16. 16 December 1998 (S/1998/1176)
Reports executions of 24 officers found guilty of treason after a court martial. On 23 October 1998, Sankoh was found guilty of treason and sentenced to death by hanging but was to appeal. Rebel activities including attacks on civilians are reported to continue (see especially paras 36-39). It is reported that a rift appears to have arisen between the AFRC remnants in the North and the RUF in the East. It is mentioned that frequent reports of children being sent into combat environments are being sent in.
17. 4 March 1999 (S/1999/237)
Describes attack on Freetown on 6 January 1999. Para 21 states: “the ultimate responsibility for the fighting, for most of the civilian casualties and for the related humanitarian emergency in Freetown rested with the rebels”. It is reported that much fighting was carried out by child fighters or those under the influence of drugs or alcohol.
18. 4 June 1999 (S/1999/645)
Reports signing of cease fire agreement and Lome negotiations. Sankoh granted absolute and free pardon. Attrocities against civilians reported to continue. Concerns of human rights violations by ECOMOG and CDF, including widespread recruitment of children by CDF.
19. 30 July 1999 (S/1999/836)
Reports singing of Lome peace agreement and main provisions.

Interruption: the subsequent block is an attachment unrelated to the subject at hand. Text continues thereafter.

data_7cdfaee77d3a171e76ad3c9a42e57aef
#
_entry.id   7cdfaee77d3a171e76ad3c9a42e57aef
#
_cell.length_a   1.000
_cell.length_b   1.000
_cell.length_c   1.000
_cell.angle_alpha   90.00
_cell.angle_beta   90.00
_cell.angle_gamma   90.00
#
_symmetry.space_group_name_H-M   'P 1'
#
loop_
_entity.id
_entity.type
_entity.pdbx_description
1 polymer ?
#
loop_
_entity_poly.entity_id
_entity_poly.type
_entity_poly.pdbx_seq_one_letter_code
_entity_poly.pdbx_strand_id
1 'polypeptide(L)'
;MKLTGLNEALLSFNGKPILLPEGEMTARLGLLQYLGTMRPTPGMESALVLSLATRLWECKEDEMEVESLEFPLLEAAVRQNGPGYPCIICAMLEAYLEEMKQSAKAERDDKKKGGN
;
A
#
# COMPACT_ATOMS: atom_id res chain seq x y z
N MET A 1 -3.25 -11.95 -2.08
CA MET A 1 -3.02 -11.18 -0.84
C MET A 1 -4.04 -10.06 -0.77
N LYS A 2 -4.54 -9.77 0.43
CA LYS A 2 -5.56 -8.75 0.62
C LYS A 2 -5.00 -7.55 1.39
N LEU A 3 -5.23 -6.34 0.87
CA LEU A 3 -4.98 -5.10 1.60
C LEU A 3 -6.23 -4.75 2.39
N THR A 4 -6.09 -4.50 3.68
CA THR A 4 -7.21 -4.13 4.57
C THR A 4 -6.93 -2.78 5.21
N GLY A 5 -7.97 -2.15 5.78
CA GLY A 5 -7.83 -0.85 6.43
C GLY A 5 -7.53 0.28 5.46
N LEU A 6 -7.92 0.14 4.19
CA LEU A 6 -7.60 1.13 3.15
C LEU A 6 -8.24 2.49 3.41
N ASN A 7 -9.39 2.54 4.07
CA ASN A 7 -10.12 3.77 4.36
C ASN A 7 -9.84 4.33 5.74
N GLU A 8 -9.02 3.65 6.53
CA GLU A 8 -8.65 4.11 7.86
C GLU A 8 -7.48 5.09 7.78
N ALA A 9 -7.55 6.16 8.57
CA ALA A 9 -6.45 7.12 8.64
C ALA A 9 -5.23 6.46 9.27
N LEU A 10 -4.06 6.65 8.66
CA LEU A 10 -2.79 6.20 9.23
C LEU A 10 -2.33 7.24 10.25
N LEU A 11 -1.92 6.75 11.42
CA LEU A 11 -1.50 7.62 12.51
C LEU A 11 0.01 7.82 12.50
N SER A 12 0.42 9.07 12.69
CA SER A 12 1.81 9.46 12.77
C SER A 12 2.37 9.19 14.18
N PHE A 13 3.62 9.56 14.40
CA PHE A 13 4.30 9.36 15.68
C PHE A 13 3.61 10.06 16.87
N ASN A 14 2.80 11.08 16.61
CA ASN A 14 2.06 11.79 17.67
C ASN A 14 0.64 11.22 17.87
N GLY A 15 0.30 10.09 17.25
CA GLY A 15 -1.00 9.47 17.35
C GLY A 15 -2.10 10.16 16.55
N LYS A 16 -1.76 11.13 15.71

20. 6 December 1999 (S/1999/1223)
Post-Lome structure government. Deterioration in human rights situation with an escalation of attacks on civilians by former rebel elements.
21. 19 May 2000 (S/2000/455)
Reports armed attacks on UN peacekeepers and detention of UN personnel by RUF. Mention is made of preliminary reports suggesting child combatants have been used extensively during the conflict.
Other UN Reports
31. UNICEF Press Release, “Stop Using Child Soldiers, Sierra Leone Told,” 19 June 1997.
Comments on recruitment of child soldiers by the AFRC and also states that between 1992 and 1996 4500 children were forced to fight on the RUF and government sides.
32. UNICEF Monthly Report, “Events Pertaining to Childen,” 31 July 1999.
Refers to CDF pledge on 18 June 1999 to stop recruitment of children: “Kamajor Action Plan” signed by Hinga Norman.
(II) As To Their Existence, Authenticity and Contents.
UN Security Council Resolutions
22. Resolution 1346 (30 March 2001)
23. Resolution 1313 (4 August 2000)
24. Resolution 1306 (5 July 2000)
25. Resolution 1299 (19 May 2000)
26. Resolution 1289 (7 February 2000)
27. Resolution 1270 (22 October 1999)
28. Resolution 1220 (12 January 1999)
29. Resolution 1181 (13 July 1998)
30. Resolution 1132 (8 October 1997)
Maps, Peace Agreements, Treaties
33. The Lome Peace Accord, The Peace Agreement Between the Government of Sierra Leone and Revolutionary United Front of Sierra Leone (RUF/SL), 7 July 1999.
34. The Abidjan Peace Accord, The Peace Agreement between the Government of the Republic of Sierra Leone and the Revolutionary United Front of Sierra Leone (RUF/SL), 30 November 1996.
35. The Conakry Accord: ECOWAS SIX-MONTH PEACE PLAN FOR SIERRA LEONE 23 OCTOBER 1997 – 22 APRIL 1998, 23 October 1997.
36. Ceasefire Agreement Between Government and the Revolutionary United Front, 18 May 1999.
37. Map of Sierra Leone, Scale 1:350,000 UNAMSIL Geographic Information Service, 6 May 2002.
38. ICRC List of States party to the Geneva Conventions and their Additional Protocols.
39. Geneva Conventions of 12 August 1949 and their Additional Protocols of 8 June 1977.